I apologize to my loyal readers for the delay in this essay. Life has been hectic. I'm sure you understand.
Today's reading is Genesis 25-26 (read it in the KJV or NIV)
Today's passage covers the remarriage and death of Abraham, as well as his children by his new wife; Ishmael's children; the birth of Esau and Jacob; Esau's sale of his birthright to Jacob for pottage; and Isaac and Abimelech's relationship.
We find out in this passage that, like her mother-in-law, Rebekah was barren when she married her husband. (Gen. 25:21) However, Isaac prays for her, and she conceives. At the time of his sons' birth, Isaac is sixty years old. (Gen. 25:26)
Let us recall how things happened with Sarah. We find out in Gen. 16:2 that she is barren, which is the reason she suggests Abraham sleep with her handmaiden, Hagar. This union produced Ishmael, Abraham's firstborn son, albeit illegitimate. In Gen. 17:15-19, God promises Abraham that Sarah shall also bear him a son, though Abraham laughs at this idea. In the next chapter, Gen. 18:9-15, Sarah overhears that she will have a son, and she too laughs at the thought, though she denies doing so. After all, by this time, Sarah and Abraham are both quite old. Finally, in Gen. 21:1-7, Isaac is conceived and born, and everyone is happy (except, perhaps, Hagar, who is forced into exile with Ishmael).
In the story of Isaac and Rebekah, which passes in the course of a single verse (Gen. 25:21), there is no mention of laughter or doubt. Isaac prays, and Rebekah conceives. Perhaps all the doubt was relegated to the world behind the text, or perhaps, knowing the story of his own conception, Isaac was more willing to accept the potential of a miraculous intervention for his own wife.
Regardless, it seems odd that the patriarchs of the Jewish people should choose barren women as their wives. Theoretically, if I had been promised that my descendants would be so numerous as to be uncountable, I would want to make sure that I could have legitimate descendants. Of course, in an age before premarital sex and fertility tests, it would likely be difficult to determine before marriage whether my wife was able to bear children. On the other hand, I'd want to be as certain as possible that all those God-promised children could actually come into being. It seems that Abraham and Isaac were either negligent or truly unlucky.
In fact, the entire line of Jewish patriarchs is quite small until Jacob's children. Abraham had a single son by Sarah, though he had six more children by his second wife, Keturah (Gen. 25:1-4). As far as I remember, these other children are not dealt with in any detail later in the text. Similarly, Isaac only has two children, Jacob and Esau. It is only with Jacob's twelve children that the Hebrew line begins to blossom. Neither Abraham nor Isaac has a chance to see God's promise (to multiply their descendants like the stars in the sky or the sand on the beach) fulfilled.
This is all the more interesting because Abraham's other partners proved quite fertile. Hagar conceived Ishmael, presumably fairly quickly after Sarah's suggestion. Ishmael, we find out in Gen. 25:12-18, had a dozen children. Abraham's second wife, Keturah, gave birth to six children, all while Abraham was in his old age. Though we do not have a complete family tree for the sons of Keturah, we know that Abraham had at least seven grandchildren from them, and at least three great-grandchildren.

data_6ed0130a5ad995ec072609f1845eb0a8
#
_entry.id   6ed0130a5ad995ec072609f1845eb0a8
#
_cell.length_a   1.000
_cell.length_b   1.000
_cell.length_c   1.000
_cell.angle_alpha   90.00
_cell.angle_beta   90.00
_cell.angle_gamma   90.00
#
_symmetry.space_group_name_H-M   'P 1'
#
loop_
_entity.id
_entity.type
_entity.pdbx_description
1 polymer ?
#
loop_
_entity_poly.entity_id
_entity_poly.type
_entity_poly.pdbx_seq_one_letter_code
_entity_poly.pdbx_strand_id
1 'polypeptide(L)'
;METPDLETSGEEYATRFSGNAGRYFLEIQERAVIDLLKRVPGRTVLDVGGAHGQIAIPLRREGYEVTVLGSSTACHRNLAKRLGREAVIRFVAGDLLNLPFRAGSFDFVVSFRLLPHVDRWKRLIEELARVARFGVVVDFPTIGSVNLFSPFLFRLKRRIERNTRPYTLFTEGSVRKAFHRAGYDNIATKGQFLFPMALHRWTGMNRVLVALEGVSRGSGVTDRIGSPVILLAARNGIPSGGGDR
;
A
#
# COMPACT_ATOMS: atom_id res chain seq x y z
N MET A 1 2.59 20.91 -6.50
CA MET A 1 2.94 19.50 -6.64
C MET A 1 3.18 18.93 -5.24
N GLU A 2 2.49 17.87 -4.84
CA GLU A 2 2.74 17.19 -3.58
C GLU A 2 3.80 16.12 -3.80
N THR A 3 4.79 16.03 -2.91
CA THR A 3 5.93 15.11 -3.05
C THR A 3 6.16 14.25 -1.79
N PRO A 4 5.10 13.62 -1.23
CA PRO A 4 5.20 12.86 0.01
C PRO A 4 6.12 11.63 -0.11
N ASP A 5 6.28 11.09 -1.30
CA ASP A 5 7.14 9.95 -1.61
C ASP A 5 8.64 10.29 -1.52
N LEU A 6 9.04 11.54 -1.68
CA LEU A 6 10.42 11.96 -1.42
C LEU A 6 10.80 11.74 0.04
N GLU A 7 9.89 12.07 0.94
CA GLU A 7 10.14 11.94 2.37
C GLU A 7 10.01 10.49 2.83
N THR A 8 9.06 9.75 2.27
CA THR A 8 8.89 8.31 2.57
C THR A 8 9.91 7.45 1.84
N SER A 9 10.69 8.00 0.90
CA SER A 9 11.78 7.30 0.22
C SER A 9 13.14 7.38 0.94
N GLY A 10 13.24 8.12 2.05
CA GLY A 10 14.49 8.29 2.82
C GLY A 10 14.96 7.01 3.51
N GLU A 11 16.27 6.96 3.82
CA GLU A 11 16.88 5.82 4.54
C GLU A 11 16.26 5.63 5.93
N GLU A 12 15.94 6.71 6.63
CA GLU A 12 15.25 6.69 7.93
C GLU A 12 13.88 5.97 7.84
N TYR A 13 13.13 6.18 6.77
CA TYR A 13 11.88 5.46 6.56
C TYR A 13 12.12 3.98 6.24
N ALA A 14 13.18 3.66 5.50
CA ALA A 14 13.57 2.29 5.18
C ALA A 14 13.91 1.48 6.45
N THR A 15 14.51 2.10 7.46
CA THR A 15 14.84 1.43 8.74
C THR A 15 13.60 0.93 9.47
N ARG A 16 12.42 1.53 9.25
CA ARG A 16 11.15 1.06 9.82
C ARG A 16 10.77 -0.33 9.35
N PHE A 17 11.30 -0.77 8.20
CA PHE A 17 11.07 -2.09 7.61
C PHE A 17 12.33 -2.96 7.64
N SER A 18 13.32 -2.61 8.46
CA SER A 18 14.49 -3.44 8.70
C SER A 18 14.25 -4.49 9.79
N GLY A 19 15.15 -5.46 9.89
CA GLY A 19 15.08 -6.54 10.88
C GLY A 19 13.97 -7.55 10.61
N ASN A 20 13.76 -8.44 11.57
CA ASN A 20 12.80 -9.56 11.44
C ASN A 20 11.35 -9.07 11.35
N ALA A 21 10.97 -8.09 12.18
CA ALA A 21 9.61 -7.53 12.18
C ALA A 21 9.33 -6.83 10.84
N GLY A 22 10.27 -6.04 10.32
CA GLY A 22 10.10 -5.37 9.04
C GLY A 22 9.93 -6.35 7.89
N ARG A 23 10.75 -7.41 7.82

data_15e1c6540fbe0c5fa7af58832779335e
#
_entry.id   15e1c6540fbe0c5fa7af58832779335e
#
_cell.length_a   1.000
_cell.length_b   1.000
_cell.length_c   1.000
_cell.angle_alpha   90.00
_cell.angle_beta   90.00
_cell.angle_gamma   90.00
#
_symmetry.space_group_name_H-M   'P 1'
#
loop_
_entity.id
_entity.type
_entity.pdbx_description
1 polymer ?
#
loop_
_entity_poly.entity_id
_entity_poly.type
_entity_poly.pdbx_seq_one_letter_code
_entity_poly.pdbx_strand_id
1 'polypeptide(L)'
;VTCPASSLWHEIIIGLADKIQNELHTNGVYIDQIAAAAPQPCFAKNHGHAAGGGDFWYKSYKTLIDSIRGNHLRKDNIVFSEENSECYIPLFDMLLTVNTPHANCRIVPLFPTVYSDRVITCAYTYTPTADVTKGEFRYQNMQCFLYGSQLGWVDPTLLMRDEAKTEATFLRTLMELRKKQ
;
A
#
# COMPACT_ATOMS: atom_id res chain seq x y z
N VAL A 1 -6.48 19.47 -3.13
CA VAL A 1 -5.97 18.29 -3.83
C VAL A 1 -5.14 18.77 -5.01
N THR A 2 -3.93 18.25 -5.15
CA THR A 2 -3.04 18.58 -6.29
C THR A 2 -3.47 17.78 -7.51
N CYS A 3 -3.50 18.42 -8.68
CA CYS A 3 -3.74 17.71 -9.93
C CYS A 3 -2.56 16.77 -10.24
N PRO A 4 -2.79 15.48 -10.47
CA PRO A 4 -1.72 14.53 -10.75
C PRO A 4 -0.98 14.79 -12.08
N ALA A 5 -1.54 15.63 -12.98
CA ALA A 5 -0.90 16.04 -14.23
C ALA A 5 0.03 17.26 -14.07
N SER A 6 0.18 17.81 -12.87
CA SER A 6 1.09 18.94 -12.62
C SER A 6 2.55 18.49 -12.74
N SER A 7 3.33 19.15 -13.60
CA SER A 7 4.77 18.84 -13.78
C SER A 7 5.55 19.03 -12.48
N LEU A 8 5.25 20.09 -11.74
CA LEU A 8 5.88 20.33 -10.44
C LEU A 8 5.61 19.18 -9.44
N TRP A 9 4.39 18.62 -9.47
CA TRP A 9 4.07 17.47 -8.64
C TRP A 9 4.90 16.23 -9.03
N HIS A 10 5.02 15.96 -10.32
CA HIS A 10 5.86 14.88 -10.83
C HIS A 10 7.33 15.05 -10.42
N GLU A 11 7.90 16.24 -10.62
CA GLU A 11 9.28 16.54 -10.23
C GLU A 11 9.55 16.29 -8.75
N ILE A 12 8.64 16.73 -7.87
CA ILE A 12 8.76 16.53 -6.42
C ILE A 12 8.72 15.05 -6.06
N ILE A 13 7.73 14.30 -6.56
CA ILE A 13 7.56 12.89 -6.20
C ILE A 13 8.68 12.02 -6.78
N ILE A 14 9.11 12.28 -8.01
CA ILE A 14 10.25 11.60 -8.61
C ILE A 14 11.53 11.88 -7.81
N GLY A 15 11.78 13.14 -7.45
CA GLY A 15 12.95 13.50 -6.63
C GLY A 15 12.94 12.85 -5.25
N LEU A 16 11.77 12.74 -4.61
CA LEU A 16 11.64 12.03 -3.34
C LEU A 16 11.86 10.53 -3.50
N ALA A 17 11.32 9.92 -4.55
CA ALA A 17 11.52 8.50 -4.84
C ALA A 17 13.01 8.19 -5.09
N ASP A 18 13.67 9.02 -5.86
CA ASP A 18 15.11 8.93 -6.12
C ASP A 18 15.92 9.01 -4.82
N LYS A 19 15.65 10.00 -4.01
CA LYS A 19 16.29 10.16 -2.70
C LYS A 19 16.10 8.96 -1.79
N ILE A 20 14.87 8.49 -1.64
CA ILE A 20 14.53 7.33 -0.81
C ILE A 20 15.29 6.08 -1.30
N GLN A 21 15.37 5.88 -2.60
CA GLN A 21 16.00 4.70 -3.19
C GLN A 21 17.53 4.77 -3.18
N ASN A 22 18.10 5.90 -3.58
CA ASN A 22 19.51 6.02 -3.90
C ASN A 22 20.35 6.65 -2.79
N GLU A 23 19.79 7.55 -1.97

Why, then, would God choose to make Abraham's other wives and children so fertile, while causing a delay in his chosen people, the sons of Isaac and Jacob? This might be just another case of the traditional Jewish underdog attitude: by allowing Abraham's other sons to grow more numerous with their two-generation head-start, the Hebrews would be facing an uphill battle to dominance. This is just the sort of challenge we see time and again in Genesis and Exodus: God snatching the weaker group from the hands of a much more powerful oppressor. This might be, in other words, just another chance for God to show his power and the Hebrews' dependence on it. This interpretation does, of course, pose problems for those who believe that God is beyond such self-aggrandizing ploys. On the other hand, so do many other episodes in the Old Testament.
Interestingly, while I was researching this essay, I came across an article called Arrows for Joy, about a modern group called "Quiverfull Christians." Oversimplifying somewhat, Quiverfull Christians believe in having lots and lots of children for God, ideally at least 6, though more is better.
Quiverfulls do not tend to rely on the passages I've been discussing. They focus, rather, on Psalm 127, the command to "be fruitful and multiply," and the story of Onan (see page 3 of the article). On the other hand, they do focus greatly on faith – the faith that God will not will not give them more children than they can handle, faith that they will receive God's favour by having many children, faith that God will provide for them in times of need, and so on.
It is precisely this sort of faith, I think, that was required for Isaac to pray for Rebekah to conceive. Of course, Isaak only had two children, and Abraham only one by Sarah. Neither Sarah nor Rebekah would be accepted as Quiverfull women. Obviously, despite their importance to the Jewish and Christian lineages, they were simply not as faithful or devoted to God as these modern-day warrior women, who fight the decline of the white race (see page 2) by adding ever-more children to our already-overpopulated planet.
Pardon, my bias is showing.
Perhaps I should close this essay before I get in more trouble among my conservative readers, if I happen to have any left. I shall merely note that if you, too, are having problems with conception, you can save yourself thousands of dollars of fertility-clinic fees by praying to God instead. Hey, it worked for Isaac, didn't it?